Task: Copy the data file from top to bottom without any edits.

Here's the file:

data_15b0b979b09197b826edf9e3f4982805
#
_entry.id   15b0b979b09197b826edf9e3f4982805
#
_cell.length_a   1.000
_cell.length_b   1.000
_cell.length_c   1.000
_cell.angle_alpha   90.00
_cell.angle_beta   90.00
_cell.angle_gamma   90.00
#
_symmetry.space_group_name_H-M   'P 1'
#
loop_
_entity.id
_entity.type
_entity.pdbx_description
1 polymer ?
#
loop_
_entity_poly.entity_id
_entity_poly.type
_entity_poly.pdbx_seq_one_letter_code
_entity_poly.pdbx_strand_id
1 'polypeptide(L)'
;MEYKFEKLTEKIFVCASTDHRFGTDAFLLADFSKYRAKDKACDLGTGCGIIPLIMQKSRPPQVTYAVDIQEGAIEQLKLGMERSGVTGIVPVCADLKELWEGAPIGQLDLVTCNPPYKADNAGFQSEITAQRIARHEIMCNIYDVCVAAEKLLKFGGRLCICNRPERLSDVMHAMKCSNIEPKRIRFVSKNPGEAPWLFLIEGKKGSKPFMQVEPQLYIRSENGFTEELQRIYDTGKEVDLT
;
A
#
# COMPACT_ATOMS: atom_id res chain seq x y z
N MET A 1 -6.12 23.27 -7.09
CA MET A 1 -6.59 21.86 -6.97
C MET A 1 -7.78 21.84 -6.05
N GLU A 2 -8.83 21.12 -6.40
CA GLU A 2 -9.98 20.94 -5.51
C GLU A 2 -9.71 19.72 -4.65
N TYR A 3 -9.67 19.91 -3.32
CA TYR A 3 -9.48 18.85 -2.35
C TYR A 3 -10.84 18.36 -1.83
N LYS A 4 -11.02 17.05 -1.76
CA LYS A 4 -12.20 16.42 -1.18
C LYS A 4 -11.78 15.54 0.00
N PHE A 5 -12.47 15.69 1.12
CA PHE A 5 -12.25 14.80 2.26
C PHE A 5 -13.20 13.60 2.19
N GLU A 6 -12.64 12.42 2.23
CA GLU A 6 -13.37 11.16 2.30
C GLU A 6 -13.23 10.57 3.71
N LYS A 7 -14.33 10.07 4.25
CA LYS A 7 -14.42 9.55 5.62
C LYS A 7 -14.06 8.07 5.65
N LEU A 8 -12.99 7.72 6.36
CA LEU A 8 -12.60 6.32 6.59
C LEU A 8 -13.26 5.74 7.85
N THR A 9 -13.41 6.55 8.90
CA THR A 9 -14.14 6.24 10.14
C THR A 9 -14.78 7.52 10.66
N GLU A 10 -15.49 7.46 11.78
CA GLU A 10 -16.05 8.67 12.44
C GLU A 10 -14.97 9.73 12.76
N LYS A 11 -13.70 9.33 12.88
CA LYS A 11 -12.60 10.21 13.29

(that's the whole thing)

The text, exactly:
data_15b0b979b09197b826edf9e3f4982805
#
_entry.id   15b0b979b09197b826edf9e3f4982805
#
_cell.length_a   1.000
_cell.length_b   1.000
_cell.length_c   1.000
_cell.angle_alpha   90.00
_cell.angle_beta   90.00
_cell.angle_gamma   90.00
#
_symmetry.space_group_name_H-M   'P 1'
#
loop_
_entity.id
_entity.type
_entity.pdbx_description
1 polymer ?
#
loop_
_entity_poly.entity_id
_entity_poly.type
_entity_poly.pdbx_seq_one_letter_code
_entity_poly.pdbx_strand_id
1 'polypeptide(L)'
;MEYKFEKLTEKIFVCASTDHRFGTDAFLLADFSKYRAKDKACDLGTGCGIIPLIMQKSRPPQVTYAVDIQEGAIEQLKLGMERSGVTGIVPVCADLKELWEGAPIGQLDLVTCNPPYKADNAGFQSEITAQRIARHEIMCNIYDVCVAAEKLLKFGGRLCICNRPERLSDVMHAMKCSNIEPKRIRFVSKNPGEAPWLFLIEGKKGSKPFMQVEPQLYIRSENGFTEELQRIYDTGKEVDLT
;
A
#
# COMPACT_ATOMS: atom_id res chain seq x y z
N MET A 1 -6.12 23.27 -7.09
CA MET A 1 -6.59 21.86 -6.97
C MET A 1 -7.78 21.84 -6.05
N GLU A 2 -8.83 21.12 -6.40
CA GLU A 2 -9.98 20.94 -5.51
C GLU A 2 -9.71 19.72 -4.65
N TYR A 3 -9.67 19.91 -3.32
CA TYR A 3 -9.48 18.85 -2.35
C TYR A 3 -10.84 18.36 -1.83
N LYS A 4 -11.02 17.05 -1.76
CA LYS A 4 -12.20 16.42 -1.18
C LYS A 4 -11.78 15.54 0.00
N PHE A 5 -12.47 15.69 1.12
CA PHE A 5 -12.25 14.80 2.26
C PHE A 5 -13.20 13.60 2.19
N GLU A 6 -12.64 12.42 2.23
CA GLU A 6 -13.37 11.16 2.30
C GLU A 6 -13.23 10.57 3.71
N LYS A 7 -14.33 10.07 4.25
CA LYS A 7 -14.42 9.55 5.62
C LYS A 7 -14.06 8.07 5.65
N LEU A 8 -12.99 7.72 6.36
CA LEU A 8 -12.60 6.32 6.59
C LEU A 8 -13.26 5.74 7.85
N THR A 9 -13.41 6.55 8.90
CA THR A 9 -14.14 6.24 10.14
C THR A 9 -14.78 7.52 10.66
N GLU A 10 -15.49 7.46 11.78
CA GLU A 10 -16.05 8.67 12.44
C GLU A 10 -14.97 9.73 12.76
N LYS A 11 -13.70 9.33 12.88
CA LYS A 11 -12.60 10.21 13.29